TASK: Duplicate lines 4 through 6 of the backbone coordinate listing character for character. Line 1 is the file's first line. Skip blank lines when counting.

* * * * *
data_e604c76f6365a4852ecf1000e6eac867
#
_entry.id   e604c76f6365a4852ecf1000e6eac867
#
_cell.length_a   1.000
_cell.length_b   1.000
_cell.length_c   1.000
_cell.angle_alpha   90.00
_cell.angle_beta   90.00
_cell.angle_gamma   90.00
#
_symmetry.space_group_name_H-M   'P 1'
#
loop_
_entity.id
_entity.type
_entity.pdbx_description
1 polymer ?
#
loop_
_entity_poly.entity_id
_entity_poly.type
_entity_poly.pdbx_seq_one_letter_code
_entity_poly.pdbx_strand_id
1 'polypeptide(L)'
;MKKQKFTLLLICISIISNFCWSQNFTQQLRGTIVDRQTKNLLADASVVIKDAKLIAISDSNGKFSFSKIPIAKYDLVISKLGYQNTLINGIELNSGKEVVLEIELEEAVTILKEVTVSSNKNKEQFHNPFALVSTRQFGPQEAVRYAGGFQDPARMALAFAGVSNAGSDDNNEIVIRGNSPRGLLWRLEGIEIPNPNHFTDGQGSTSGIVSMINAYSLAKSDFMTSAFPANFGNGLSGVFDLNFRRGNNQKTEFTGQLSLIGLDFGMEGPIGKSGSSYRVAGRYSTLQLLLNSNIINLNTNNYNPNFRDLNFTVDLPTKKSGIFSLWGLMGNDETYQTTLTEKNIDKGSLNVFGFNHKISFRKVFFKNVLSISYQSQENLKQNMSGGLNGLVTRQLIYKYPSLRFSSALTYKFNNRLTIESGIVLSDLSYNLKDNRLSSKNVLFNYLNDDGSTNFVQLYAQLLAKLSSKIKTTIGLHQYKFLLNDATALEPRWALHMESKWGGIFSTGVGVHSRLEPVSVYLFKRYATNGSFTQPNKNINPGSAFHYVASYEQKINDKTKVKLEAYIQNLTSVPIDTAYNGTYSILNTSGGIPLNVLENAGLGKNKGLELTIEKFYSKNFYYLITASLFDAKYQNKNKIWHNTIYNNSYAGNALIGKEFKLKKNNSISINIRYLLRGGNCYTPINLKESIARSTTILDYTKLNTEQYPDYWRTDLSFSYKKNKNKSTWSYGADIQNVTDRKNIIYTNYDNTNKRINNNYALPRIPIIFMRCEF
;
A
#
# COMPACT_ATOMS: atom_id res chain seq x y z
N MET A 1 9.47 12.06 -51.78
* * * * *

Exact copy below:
#
_cell.length_a   1.000
_cell.length_b   1.000